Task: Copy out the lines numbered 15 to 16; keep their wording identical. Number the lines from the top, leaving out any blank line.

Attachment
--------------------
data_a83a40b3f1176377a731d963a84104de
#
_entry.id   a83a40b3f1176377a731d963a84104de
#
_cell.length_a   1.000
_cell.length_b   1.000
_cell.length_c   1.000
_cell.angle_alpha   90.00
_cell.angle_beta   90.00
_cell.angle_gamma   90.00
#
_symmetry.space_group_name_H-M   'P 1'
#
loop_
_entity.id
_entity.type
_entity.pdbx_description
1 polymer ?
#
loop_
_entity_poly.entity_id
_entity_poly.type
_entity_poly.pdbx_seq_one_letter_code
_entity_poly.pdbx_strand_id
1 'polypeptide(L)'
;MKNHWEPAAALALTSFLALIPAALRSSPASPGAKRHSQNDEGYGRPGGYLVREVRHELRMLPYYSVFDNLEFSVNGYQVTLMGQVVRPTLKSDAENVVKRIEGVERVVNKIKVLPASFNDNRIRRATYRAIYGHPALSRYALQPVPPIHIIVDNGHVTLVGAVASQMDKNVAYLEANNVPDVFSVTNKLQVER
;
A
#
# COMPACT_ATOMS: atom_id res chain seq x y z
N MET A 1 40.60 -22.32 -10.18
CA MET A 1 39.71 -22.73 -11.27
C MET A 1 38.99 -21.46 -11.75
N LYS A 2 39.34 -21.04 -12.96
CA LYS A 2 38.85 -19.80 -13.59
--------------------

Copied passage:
_entity.id
_entity.type